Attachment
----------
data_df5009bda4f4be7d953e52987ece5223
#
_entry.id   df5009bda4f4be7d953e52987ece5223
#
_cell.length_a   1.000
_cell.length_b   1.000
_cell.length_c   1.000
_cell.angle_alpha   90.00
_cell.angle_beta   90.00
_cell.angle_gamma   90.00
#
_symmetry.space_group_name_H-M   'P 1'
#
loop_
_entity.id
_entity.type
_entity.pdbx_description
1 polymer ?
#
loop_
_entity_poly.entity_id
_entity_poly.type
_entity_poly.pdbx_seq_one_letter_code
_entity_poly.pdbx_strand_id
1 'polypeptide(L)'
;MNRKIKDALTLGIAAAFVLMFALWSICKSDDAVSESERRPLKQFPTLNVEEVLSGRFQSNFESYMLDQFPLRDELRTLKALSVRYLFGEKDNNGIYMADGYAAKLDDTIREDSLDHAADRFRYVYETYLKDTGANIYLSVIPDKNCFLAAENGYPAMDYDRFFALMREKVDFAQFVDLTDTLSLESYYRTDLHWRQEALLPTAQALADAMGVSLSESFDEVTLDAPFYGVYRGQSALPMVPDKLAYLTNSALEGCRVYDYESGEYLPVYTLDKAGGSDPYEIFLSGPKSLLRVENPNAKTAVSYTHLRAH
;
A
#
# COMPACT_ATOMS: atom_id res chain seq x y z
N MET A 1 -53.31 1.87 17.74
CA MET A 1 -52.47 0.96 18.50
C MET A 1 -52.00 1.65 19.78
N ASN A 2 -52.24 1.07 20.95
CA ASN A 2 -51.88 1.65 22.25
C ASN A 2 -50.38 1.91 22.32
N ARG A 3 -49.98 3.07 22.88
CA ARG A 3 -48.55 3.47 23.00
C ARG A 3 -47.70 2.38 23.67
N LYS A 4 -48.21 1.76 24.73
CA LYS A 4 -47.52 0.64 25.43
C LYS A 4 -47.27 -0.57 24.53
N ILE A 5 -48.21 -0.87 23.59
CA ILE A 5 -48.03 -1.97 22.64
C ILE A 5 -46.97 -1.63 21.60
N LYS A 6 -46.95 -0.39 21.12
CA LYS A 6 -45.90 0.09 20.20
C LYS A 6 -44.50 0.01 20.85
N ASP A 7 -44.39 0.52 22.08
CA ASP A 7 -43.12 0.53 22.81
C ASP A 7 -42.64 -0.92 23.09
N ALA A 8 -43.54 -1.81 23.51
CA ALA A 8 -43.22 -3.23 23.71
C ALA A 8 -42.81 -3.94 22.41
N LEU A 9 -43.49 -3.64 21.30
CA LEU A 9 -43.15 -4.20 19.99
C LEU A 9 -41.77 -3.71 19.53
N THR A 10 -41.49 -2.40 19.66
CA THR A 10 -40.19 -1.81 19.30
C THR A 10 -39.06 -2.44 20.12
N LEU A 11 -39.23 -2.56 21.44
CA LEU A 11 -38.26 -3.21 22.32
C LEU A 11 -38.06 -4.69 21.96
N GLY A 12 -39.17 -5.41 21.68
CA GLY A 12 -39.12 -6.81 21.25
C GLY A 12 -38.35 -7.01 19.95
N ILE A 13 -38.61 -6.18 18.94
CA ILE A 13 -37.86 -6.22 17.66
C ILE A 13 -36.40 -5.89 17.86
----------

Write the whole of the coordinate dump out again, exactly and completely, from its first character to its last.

data_df5009bda4f4be7d953e52987ece5223
#
_entry.id   df5009bda4f4be7d953e52987ece5223
#
_cell.length_a   1.000
_cell.length_b   1.000
_cell.length_c   1.000
_cell.angle_alpha   90.00
_cell.angle_beta   90.00
_cell.angle_gamma   90.00
#
_symmetry.space_group_name_H-M   'P 1'
#
loop_
_entity.id
_entity.type
_entity.pdbx_description
1 polymer ?
#
loop_
_entity_poly.entity_id
_entity_poly.type
_entity_poly.pdbx_seq_one_letter_code
_entity_poly.pdbx_strand_id
1 'polypeptide(L)'
;MNRKIKDALTLGIAAAFVLMFALWSICKSDDAVSESERRPLKQFPTLNVEEVLSGRFQSNFESYMLDQFPLRDELRTLKALSVRYLFGEKDNNGIYMADGYAAKLDDTIREDSLDHAADRFRYVYETYLKDTGANIYLSVIPDKNCFLAAENGYPAMDYDRFFALMREKVDFAQFVDLTDTLSLESYYRTDLHWRQEALLPTAQALADAMGVSLSESFDEVTLDAPFYGVYRGQSALPMVPDKLAYLTNSALEGCRVYDYESGEYLPVYTLDKAGGSDPYEIFLSGPKSLLRVENPNAKTAVSYTHLRAH
;
A
#
# COMPACT_ATOMS: atom_id res chain seq x y z
N MET A 1 -53.31 1.87 17.74
CA MET A 1 -52.47 0.96 18.50
C MET A 1 -52.00 1.65 19.78
N ASN A 2 -52.24 1.07 20.95
CA ASN A 2 -51.88 1.65 22.25
C ASN A 2 -50.38 1.91 22.32
N ARG A 3 -49.98 3.07 22.88
CA ARG A 3 -48.55 3.47 23.00
C ARG A 3 -47.70 2.38 23.67
N LYS A 4 -48.21 1.76 24.73
CA LYS A 4 -47.52 0.64 25.43
C LYS A 4 -47.27 -0.57 24.53
N ILE A 5 -48.21 -0.87 23.59
CA ILE A 5 -48.03 -1.97 22.64
C ILE A 5 -46.97 -1.63 21.60
N LYS A 6 -46.95 -0.39 21.12
CA LYS A 6 -45.90 0.09 20.20
C LYS A 6 -44.50 0.01 20.85
N ASP A 7 -44.39 0.52 22.08
CA ASP A 7 -43.12 0.53 22.81
C ASP A 7 -42.64 -0.92 23.09
N ALA A 8 -43.54 -1.81 23.51
CA ALA A 8 -43.22 -3.23 23.71
C ALA A 8 -42.81 -3.94 22.41
N LEU A 9 -43.49 -3.64 21.30
CA LEU A 9 -43.15 -4.20 19.99
C LEU A 9 -41.77 -3.71 19.53
N THR A 10 -41.49 -2.40 19.66
CA THR A 10 -40.19 -1.81 19.30
C THR A 10 -39.06 -2.44 20.12
N LEU A 11 -39.23 -2.56 21.44
CA LEU A 11 -38.26 -3.21 22.32
C LEU A 11 -38.06 -4.69 21.96
N GLY A 12 -39.17 -5.41 21.68
CA GLY A 12 -39.12 -6.81 21.25
C GLY A 12 -38.35 -7.01 19.95
N ILE A 13 -38.61 -6.18 18.94
CA ILE A 13 -37.86 -6.22 17.66
C ILE A 13 -36.40 -5.89 17.86